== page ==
The List: Students from China lead rise in foreign enrollments at U.S. colleges
Foreign enrollment in U.S. colleges and universities is up this fall--with students from China leading the way--but overall growth seems to be slowing, according to a new survey just released.
Here is a list (Friday is List Day on The Sheet) of findings from the survey, a collaboration of eight organizations that was conducted in October and that involved 701 schools, 62 percent public and 38 percent private. This survey shows trends; the detailed numbers will be released next week.
*Total enrollment of international students:
--Half of the responding schools reported an increase in international student enrollments, 24 percent a decline and 26 percent reported level enrollments. Last year 57 percent reported an increase, 16 percent a decline and 27 percent level enrollments.
*Changes in new enrollments of international students:
Forty five percent of all schools reported an increase, 29 percent a decline and 26 percent level enrollments. Last year, 56 percent reported an increase, 19 percent a decline.
*Changes in new enrollments of students from specific counties:
--China: 60 percent of responding schools reported increases of students; 11 percent had declines.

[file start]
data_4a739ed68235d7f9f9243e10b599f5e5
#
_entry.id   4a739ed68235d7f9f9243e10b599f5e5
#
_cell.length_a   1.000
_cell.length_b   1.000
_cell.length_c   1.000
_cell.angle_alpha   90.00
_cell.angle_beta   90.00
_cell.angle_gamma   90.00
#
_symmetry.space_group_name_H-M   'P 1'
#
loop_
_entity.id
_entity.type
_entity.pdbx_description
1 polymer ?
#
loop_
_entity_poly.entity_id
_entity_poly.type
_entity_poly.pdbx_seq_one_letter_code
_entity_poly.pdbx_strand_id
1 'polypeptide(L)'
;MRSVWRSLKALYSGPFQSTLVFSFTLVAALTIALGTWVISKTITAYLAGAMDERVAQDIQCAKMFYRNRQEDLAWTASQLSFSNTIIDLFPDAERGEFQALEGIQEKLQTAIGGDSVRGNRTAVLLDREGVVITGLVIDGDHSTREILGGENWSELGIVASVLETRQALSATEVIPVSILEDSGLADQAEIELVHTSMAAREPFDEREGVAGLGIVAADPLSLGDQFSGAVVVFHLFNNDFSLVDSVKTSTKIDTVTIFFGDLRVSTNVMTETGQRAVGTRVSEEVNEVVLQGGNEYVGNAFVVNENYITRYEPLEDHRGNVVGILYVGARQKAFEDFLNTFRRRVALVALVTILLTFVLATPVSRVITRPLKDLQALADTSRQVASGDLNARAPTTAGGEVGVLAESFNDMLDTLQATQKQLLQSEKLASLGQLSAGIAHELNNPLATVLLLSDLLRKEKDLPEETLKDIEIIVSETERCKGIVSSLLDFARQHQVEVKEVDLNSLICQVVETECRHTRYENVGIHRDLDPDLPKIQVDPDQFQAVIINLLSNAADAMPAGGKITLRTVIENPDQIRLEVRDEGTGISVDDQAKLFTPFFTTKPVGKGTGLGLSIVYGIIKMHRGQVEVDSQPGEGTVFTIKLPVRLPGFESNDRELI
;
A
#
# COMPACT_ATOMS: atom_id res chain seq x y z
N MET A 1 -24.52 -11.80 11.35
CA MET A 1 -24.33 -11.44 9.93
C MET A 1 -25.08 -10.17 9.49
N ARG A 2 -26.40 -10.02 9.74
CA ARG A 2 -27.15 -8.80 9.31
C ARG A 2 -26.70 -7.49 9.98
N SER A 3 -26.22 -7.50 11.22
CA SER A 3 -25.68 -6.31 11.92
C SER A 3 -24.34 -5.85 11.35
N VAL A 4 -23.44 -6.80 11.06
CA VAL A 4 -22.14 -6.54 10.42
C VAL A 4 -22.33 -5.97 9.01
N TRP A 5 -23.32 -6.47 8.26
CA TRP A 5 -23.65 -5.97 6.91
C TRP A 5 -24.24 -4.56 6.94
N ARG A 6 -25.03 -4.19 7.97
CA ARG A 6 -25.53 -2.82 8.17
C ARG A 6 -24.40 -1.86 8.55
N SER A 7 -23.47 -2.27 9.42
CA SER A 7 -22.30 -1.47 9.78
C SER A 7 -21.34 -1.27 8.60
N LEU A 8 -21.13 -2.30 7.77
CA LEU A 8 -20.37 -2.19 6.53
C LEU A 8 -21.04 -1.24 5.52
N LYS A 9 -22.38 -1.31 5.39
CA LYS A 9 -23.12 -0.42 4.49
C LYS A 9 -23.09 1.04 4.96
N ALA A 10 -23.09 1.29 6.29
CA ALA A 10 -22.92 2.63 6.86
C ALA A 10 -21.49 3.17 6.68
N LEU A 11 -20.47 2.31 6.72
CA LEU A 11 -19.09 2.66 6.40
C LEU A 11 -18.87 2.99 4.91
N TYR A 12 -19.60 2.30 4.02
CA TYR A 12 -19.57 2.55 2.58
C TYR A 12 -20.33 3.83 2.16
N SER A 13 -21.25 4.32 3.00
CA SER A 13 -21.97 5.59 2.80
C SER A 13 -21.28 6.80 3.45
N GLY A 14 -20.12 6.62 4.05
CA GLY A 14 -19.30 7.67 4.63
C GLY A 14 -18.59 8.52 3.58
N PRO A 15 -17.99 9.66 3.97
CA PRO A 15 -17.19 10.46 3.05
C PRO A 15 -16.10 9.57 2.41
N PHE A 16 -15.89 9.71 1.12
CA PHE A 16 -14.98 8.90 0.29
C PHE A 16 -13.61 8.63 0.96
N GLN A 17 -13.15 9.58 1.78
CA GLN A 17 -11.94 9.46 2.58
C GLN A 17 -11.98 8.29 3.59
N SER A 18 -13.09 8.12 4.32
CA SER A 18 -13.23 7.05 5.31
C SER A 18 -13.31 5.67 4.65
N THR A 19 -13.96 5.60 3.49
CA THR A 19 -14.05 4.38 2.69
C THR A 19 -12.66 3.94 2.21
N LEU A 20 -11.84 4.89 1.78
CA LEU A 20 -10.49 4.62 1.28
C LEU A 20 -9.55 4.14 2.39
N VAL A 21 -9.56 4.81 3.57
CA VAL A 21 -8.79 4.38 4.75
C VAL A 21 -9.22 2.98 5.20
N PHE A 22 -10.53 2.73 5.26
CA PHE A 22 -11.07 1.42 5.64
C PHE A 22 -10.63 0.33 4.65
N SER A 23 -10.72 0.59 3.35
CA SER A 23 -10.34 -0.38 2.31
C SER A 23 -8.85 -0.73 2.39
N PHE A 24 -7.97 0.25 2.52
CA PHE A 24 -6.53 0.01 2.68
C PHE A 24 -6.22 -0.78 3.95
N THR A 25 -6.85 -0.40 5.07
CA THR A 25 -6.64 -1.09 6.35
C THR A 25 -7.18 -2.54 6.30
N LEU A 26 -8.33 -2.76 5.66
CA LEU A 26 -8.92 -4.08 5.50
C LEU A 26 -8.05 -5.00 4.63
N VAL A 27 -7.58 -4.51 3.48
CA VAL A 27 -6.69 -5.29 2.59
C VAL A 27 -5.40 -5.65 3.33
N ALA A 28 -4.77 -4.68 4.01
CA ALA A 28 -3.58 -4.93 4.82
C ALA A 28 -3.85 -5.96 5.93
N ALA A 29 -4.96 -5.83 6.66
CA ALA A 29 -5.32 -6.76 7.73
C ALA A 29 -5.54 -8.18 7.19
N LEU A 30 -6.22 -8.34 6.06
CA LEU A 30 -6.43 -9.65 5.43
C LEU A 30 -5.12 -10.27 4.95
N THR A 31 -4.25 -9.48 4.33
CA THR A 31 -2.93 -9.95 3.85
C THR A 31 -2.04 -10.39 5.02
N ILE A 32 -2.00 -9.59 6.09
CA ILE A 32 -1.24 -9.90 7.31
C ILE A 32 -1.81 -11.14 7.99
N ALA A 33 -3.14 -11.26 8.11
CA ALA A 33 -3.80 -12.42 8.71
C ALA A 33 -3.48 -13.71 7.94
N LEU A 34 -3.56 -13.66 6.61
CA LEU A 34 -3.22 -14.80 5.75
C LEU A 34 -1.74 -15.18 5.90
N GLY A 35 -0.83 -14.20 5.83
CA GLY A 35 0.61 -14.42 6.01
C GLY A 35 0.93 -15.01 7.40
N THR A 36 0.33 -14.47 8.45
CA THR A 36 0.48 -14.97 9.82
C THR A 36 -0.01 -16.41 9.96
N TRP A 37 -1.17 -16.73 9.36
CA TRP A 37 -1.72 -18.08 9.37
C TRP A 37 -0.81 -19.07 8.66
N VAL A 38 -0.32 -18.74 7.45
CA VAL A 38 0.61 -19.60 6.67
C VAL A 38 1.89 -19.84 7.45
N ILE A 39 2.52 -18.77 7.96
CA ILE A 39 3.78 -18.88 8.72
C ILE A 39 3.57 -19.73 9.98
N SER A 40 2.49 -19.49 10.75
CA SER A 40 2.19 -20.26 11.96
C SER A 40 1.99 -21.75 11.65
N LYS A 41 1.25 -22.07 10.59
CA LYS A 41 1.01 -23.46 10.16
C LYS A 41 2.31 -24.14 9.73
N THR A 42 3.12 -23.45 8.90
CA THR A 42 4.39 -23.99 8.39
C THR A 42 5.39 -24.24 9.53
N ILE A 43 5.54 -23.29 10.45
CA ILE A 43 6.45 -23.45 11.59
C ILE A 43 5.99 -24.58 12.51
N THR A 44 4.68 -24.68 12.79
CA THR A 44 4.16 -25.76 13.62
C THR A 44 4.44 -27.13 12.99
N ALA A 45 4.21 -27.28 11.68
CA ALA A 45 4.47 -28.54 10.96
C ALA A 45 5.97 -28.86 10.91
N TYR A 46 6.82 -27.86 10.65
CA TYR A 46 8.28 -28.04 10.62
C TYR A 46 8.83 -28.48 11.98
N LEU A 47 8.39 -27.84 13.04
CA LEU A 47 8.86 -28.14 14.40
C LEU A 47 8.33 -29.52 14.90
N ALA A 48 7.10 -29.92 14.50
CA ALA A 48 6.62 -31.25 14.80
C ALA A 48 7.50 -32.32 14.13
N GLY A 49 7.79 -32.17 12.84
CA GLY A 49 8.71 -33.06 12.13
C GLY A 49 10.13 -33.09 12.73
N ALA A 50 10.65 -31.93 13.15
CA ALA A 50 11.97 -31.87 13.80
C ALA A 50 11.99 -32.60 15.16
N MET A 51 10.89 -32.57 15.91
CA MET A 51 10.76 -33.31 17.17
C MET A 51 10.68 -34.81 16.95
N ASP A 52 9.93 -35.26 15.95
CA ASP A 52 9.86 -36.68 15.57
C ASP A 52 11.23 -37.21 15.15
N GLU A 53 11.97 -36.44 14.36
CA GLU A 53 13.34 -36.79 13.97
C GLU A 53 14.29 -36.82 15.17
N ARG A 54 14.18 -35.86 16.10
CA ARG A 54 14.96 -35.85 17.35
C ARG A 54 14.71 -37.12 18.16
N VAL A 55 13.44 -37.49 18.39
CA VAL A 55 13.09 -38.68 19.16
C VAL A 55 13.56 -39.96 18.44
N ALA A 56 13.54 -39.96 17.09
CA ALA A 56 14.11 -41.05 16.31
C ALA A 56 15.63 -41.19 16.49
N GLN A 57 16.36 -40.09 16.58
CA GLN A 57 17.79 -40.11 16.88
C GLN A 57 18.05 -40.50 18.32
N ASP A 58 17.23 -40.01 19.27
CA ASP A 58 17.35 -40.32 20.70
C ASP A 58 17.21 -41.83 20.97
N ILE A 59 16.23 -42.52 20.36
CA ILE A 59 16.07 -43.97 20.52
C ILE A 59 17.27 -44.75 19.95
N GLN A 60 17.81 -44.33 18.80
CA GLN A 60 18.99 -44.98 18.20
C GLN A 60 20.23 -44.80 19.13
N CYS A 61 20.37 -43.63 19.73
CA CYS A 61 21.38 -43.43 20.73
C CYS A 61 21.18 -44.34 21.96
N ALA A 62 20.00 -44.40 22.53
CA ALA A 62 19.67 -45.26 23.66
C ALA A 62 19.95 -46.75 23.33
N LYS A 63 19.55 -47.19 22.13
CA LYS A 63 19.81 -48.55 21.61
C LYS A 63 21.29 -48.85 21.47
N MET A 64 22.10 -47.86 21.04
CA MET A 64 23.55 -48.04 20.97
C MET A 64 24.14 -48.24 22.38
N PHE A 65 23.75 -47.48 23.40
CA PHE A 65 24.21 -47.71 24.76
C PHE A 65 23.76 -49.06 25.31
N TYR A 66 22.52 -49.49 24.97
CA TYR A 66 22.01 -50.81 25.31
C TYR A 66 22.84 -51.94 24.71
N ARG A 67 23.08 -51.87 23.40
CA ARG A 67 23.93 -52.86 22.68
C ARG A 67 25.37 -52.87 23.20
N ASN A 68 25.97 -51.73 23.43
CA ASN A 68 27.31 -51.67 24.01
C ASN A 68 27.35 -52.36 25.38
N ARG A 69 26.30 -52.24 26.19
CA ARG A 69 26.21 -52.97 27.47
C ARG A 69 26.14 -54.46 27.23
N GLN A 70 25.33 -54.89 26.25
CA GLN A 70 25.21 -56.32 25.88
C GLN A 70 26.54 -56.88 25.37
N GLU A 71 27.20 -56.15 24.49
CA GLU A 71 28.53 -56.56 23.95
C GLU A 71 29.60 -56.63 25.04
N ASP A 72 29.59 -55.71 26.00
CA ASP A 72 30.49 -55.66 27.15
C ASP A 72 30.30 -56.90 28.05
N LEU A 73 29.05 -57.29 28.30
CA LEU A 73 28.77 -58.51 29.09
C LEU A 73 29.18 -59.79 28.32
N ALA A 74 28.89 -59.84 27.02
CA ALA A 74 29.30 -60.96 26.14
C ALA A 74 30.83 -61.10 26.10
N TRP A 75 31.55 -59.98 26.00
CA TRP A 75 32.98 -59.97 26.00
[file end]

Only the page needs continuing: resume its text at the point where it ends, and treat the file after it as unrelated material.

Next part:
--Middle East: 30 percent reported increases; 11 percent reported declined.
--Saudi Arabia: 30 reported increases vs. 10 percent reporting declined. (Schools were asked to separately comment on enrollments from Saudi Arabia, whose government makes scholarship awards for students studying abroad.)
--Europe: 31% reported an increase and 19% reported a decline.
--Brazil: 26 percent reported increases, 18 percent had declines.
--Japan: 30 percent had a decline, 19 percent an increase.
It was the fourth straight year that more institutions reported declines than increases in students from Japan.
--Indonesia: 18 percent reported a decline; 18 percent an increase.
--India: 29 percent reported increases; 29 percent reported decreases.
When looking at the top 121 responding schools--or those that enroll more than 1,000 foreign students--half said they had a decline in students from India; 31 percent reported an increase.
*Fields of study
--STEM fields: In the fields of science, technology, engineering and mathematics, 28.6 percent reported an overall increase this fall over last fall, and 11.5 percent reported a decline.
--MBA programs: 41 percent had an increase; 22 percent a drop.
Campuses seeing declined cited these reasons:
*Current economic conditions in home country
* Concern about the H1N1, or swine flu, virus
*Lack of financial aid or scholarships
*Poor U.S. job market
Campuses that saw increases cited:
*Increased recruitment efforts
*Growing visibility of U.S. schools around the world.
*More partnerships between U.S. and foreign institutions
The survey was done by the Institute of International Education in cooperation with:
--American Association of Community Colleges
--American Association of State Colleges and Universities
--American Council on Education
--Association of American Universities
--Association of Public and Land-grant Universities
--Council of Graduate Schools
--NAFSA: Association of International Educators
| November 13, 2009; 6:30 AM ET
Categories: Higher Education | Tags: foreign enrollments at u.s. colleges
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